Thursday, February 25, 2010

3 Memoirs

While we wait (and wait and wait) I have been occupying myself by reading all that I can get my hands on about Ethiopia and adoption. Recently I have read three different memoirs that all come from very different perspectives, all involve Ethiopia (or Eritrea), and all had something valuable to teach me.

The first, and my favorite, is called My Father's Daugher: A Story of Family and Belonging by Hannah Pool. Hannah was adopted by a British family after her mother died at birth. Her biological father had several other children to care for and chose to leave her at an orphanage when she was an infant. When she was in her late twenties, she decided to seek out her birth family and made her first return trip to her native country of Eritrea.

Hannah describes well the difficult emotions that she experienced when seeking out her biological family - fear of rejection, fear of hurting her adoptive family, fear of not liking what she learns as a result of her search. Her writing helped me to understand the feelings that an adopted child often experiences at different stages of development. I highly recommend this book to adoptive families.

The second memoir, called Held at a Distance: My Rediscovery of Ethiopia by Rebecca Haile, is written from a very different perspective. Rebecca's family fled Ethiopia during the political upheaval in the 70's when Rebecca was a preteen. They moved to the United States and settled in the Midwest. As an adult Rebecca returns to Ethiopia for the first time, bringing her husband for his first meeting of her extended family. They travel throughout the country and experience aspects of the culture and geography that she knew nothing about as a child. She learns about Ethiopia from the perspective of both an outsider and an insider. I learned a great deal about Ethiopia's history and rich culture from this book.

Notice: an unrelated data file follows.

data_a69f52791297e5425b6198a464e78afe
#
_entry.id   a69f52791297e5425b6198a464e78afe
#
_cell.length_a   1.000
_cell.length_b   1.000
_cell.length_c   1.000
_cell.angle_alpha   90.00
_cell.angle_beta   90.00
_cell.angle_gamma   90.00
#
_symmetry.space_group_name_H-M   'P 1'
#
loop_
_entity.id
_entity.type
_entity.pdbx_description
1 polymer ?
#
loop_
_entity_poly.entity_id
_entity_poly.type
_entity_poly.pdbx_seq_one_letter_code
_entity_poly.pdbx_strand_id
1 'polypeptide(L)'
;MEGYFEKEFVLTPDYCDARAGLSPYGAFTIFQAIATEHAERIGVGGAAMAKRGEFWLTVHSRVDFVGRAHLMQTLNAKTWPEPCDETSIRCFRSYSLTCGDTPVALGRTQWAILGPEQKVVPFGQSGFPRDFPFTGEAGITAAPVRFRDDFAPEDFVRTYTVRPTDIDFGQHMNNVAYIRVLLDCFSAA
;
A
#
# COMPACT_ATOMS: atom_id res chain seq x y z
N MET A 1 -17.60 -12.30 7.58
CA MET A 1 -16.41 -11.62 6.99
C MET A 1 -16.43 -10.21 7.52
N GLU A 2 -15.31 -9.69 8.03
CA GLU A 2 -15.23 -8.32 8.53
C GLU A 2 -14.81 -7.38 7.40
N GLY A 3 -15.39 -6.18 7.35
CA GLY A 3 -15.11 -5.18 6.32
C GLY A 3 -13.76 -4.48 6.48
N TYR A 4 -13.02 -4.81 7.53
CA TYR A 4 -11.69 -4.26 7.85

The third is called Chameleon Days: An American Boyhood in Ethiopa by Tim Bascom. Tim's parents were American missionaries and moved his family to Ethiopia when he was only three-years-old. Tim's observations about the Ethiopian culture and people from a child's perspective are interesting. Perhaps most interesting, though, is Tim's struggle when he was ripped from one culture and thrown into another very different one at a tender age. There are definitely valuable lessons for an adoptive family to learn from this book as well.

I'd love to know about any books that you have read and recommend about Ethiopia or adoption.

P.S. Please pray for our family over the weekend. Court Date #2 will happen Sunday during the night. Hopefully we will hear something on Monday 3/1.


3 Blessings said...

Thank you for the recommendations. I am going to go to the site and see if they are available.

I am continuing to pray!!!

Amy @ Literacy Launchpad said...

I love all your suggestions. Once we have some actual "waiting" and not working time, I'm going to dig into more reading and watching. I actually have a copy of Held at a Distance, but I haven't read it yet. My MIL bought several books on Ethiopia because she also had a desire to learn more, and then I borrowed them from her. :)

Julie said...

Thanks for the book reviews...i'm always looking for a good read. Continued prayers for a sucesseful court date!